Yes, this is true. I've read a number of posts from people stuck with a red cluster after deleting files from the data folder so that's a dangerous path. I think your best choice is to reindex each index or perhaps restore good versions of the indices if you have taken recent snapshots - see Snapshot and Restore.

For future reference, and for future readers, I wouldn't recommend this as a way to get out of the situation you found yourself. Instead, I think it'd be best to snapshot any older indices and then completely delete them. Delete-by-query and force-merge both take time and increase the disk usage of indices in the short run and this may have made the problem worse, whereas deleting an entire index releases its disk space pretty much straight away. Once the problem is under control you can restore any deleted indices from snapshots and then cleanup using delete-by-query at leisure.

I'm also a bit puzzled how you got all the way to the 95% flood_stage watermark without noticing the problem. Elasticsearch should have been emitting warnings about disk space all the way from 85%. Was that not the case? Above 85% you should have been seeing yellow cluster health after creating a new index too, since replicas are not allocated above the low watermark. Maybe with monthly indices you aren't creating indices frequently enough for this to have happened?

There are a couple of pertinent changes coming in Elasticsearch 7.4.0 that are worth mentioning:

  • #42559 adds a feature that automatically releases the write block when disk usage drops.
  • #46079 fixes a bug in which disk-based shard allocation would sometimes overshoot, particularly if you have configured too many concurrent recoveries.

Indeed, it is a very bad idea to do anything yourself to the insides of the data folder, even if the cluster is not running. But it's not the case that these files on disk are not managed by Elasticsearch: Elasticsearch deletes leftover shard data on disk when that shard is fully allocated and settled (i.e. reports green health and none of its copies are relocating). This includes any leftover remnants of recoveries that failed part-way through, even if that failure was due to the node crashing and restarting. It's not clear whether this contradicts what you observed. Can you identify any specific shard folders that have not been cleaned up as I've described? Although I don't recommend making any changes in the data folder, it might be useful to at least look inside it to help here. The path to a shard folder in 6.2 is $DATA_PATH/nodes/0/indices/$INDEX_UUID/$SHARD_ID if that helps.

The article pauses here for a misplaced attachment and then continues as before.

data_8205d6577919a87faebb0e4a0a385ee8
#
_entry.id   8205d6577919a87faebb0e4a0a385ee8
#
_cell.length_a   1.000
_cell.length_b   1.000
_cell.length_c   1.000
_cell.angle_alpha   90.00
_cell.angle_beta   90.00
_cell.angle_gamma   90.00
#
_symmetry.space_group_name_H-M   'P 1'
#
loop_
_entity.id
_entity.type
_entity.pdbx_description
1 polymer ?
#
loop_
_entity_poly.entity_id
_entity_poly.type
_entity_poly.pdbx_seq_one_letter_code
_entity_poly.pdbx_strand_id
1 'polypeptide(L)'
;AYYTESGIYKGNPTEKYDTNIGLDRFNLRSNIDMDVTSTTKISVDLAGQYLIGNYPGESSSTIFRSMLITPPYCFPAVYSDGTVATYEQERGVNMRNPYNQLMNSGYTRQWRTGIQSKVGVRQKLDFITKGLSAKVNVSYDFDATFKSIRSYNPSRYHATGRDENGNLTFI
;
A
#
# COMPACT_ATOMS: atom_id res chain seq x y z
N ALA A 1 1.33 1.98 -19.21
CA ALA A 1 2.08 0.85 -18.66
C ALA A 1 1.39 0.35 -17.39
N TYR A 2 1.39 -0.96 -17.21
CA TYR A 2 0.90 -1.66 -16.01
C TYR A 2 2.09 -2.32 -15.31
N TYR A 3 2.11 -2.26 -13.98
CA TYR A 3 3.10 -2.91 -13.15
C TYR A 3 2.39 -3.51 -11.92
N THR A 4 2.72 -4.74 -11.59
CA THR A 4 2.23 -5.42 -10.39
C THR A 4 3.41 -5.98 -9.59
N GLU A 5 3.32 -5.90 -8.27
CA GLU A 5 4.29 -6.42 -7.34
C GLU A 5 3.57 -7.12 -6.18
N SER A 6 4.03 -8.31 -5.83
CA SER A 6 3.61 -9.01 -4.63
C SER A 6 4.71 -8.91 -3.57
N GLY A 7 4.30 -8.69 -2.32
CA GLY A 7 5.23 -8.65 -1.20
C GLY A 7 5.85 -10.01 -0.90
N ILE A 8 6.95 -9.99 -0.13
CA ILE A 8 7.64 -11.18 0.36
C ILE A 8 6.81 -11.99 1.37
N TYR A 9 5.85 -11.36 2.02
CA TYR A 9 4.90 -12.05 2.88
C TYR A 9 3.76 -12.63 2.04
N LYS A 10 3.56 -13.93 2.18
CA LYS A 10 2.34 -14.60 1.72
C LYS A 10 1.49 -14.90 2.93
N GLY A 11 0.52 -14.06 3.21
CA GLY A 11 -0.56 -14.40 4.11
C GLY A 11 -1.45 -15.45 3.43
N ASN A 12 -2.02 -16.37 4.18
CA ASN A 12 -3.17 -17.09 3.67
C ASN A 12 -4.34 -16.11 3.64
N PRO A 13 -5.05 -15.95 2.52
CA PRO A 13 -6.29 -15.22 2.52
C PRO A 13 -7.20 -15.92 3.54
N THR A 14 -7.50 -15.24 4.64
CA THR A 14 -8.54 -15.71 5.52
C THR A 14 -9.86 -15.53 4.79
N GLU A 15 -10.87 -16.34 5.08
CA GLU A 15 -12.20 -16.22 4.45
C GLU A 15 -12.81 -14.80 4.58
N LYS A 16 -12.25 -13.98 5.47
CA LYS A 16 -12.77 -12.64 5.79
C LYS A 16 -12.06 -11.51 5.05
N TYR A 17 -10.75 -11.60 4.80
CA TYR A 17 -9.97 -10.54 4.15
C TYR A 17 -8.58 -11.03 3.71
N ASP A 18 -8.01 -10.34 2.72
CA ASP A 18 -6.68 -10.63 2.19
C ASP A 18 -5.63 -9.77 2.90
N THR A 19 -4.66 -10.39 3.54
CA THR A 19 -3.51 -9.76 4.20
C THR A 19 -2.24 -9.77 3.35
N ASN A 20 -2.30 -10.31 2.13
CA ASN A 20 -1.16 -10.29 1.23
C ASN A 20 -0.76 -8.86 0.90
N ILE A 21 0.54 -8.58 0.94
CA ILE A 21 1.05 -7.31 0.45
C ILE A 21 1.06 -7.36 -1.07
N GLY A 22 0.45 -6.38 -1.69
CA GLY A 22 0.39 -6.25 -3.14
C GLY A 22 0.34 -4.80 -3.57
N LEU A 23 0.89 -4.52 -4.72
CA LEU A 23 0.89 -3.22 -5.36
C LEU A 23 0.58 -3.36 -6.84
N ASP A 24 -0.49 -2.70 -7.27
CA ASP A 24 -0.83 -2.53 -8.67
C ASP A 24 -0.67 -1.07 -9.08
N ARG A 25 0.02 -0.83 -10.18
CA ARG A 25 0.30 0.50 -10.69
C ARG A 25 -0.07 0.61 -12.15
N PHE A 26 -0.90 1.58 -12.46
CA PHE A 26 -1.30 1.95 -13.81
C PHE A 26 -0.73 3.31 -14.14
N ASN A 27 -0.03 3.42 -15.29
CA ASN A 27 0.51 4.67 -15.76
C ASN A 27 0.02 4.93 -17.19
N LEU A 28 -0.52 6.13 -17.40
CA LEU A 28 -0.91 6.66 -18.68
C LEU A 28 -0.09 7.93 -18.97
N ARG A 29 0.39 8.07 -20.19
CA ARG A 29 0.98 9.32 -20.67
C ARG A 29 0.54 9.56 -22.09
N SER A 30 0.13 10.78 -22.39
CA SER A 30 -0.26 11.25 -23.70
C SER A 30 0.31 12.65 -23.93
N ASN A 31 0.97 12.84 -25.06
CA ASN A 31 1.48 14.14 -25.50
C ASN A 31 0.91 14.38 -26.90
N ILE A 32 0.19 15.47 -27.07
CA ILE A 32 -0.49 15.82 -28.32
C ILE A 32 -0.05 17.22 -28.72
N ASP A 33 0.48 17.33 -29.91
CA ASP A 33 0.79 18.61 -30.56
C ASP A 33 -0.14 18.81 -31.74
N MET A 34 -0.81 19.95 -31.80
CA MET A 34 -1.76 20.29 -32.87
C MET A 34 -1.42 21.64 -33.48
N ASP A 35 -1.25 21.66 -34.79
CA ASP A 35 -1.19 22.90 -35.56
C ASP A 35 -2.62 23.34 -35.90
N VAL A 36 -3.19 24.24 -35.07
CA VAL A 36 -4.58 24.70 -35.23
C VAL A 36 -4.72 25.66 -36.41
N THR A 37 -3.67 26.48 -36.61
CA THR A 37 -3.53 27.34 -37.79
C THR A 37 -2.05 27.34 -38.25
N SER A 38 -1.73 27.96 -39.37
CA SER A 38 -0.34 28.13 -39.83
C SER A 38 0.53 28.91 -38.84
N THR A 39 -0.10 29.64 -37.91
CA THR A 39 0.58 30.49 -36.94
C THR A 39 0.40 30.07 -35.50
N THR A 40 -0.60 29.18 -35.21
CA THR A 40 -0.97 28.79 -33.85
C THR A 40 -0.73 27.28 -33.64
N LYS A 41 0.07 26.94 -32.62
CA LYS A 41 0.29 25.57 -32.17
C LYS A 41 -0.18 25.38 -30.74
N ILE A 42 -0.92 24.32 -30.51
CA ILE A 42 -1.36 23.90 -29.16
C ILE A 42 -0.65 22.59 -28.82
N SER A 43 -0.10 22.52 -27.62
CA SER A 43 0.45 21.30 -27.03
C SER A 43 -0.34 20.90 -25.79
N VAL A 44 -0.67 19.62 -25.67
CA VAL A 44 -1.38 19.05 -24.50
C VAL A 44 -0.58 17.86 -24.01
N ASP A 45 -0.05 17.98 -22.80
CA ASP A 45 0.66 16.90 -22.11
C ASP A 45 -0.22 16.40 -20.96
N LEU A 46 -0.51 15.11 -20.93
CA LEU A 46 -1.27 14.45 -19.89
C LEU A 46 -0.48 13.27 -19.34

Note that delete-by-query involves writing each deletion to the translog, and the translog is then retained for a while to help with recoveries. You can see the size of the translog in the index stats, and if that's the real disk space consumer then you can adjust its retention settings to drop it more quickly.

Force-merging down to a single segment will indeed clean up any other segments, as soon as they're no longer in use (e.g. held by an ongoing search or an open scroll context).